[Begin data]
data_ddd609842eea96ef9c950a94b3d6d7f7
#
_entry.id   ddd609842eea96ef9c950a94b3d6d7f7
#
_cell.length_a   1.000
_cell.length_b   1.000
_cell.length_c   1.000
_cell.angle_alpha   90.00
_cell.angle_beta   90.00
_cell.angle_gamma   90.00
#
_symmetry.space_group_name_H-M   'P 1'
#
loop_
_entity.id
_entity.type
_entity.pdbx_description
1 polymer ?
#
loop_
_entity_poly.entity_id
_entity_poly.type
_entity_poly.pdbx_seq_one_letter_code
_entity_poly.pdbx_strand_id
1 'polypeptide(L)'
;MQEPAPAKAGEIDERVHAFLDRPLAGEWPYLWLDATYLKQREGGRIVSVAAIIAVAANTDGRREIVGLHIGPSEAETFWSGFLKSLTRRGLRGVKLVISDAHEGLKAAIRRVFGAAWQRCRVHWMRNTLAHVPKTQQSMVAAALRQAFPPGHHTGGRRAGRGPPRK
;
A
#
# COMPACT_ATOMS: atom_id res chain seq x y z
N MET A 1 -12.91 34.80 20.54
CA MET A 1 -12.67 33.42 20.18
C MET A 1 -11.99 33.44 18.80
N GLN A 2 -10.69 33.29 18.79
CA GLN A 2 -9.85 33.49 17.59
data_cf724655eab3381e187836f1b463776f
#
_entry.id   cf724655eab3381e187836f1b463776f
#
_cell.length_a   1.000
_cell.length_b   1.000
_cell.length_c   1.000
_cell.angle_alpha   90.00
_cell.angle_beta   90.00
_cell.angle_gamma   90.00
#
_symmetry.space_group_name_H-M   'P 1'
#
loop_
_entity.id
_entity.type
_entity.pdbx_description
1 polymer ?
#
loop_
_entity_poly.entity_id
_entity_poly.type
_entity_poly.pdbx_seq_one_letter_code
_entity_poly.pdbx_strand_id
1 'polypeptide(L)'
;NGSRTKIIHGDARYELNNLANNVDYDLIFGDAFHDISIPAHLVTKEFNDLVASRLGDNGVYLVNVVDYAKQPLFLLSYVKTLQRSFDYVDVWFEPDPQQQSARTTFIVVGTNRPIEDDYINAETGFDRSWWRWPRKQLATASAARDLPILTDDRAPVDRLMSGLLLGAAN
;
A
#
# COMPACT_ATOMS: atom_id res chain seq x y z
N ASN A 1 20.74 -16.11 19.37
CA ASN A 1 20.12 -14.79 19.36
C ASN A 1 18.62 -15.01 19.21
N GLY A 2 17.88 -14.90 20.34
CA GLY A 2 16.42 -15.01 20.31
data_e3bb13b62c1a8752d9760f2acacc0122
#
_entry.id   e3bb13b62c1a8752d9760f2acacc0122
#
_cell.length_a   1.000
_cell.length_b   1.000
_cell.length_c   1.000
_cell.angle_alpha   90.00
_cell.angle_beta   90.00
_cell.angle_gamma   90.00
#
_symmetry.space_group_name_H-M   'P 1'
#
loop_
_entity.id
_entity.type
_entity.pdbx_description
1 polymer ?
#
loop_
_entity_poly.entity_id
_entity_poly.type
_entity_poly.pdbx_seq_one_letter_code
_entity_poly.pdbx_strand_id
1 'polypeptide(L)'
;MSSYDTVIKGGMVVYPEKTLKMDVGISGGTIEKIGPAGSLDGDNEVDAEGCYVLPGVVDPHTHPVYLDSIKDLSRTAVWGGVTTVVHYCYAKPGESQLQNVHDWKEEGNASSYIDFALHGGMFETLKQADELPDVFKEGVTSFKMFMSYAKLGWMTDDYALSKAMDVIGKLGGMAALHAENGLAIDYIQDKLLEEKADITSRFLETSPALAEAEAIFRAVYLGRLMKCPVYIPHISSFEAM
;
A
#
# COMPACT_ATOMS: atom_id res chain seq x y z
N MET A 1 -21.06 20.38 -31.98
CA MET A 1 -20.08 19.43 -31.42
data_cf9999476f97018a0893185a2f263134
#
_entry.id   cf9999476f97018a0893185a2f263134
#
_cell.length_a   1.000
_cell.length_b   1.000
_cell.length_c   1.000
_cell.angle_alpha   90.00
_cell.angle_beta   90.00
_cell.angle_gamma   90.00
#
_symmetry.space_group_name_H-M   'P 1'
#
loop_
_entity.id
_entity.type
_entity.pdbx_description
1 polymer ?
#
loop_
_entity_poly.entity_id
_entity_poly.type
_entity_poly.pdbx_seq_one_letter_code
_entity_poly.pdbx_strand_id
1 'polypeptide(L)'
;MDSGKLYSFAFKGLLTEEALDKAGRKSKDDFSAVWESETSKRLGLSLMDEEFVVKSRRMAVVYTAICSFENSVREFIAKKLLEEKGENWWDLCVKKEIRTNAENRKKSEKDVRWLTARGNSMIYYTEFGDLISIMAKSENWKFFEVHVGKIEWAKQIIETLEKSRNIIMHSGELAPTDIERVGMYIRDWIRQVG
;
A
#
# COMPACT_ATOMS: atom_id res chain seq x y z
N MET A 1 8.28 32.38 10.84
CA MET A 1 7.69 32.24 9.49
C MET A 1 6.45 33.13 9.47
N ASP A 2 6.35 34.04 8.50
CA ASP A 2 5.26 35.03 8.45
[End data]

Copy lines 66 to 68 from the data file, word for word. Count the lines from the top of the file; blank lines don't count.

N ASN A 1 20.74 -16.11 19.37
CA ASN A 1 20.12 -14.79 19.36
C ASN A 1 18.62 -15.01 19.21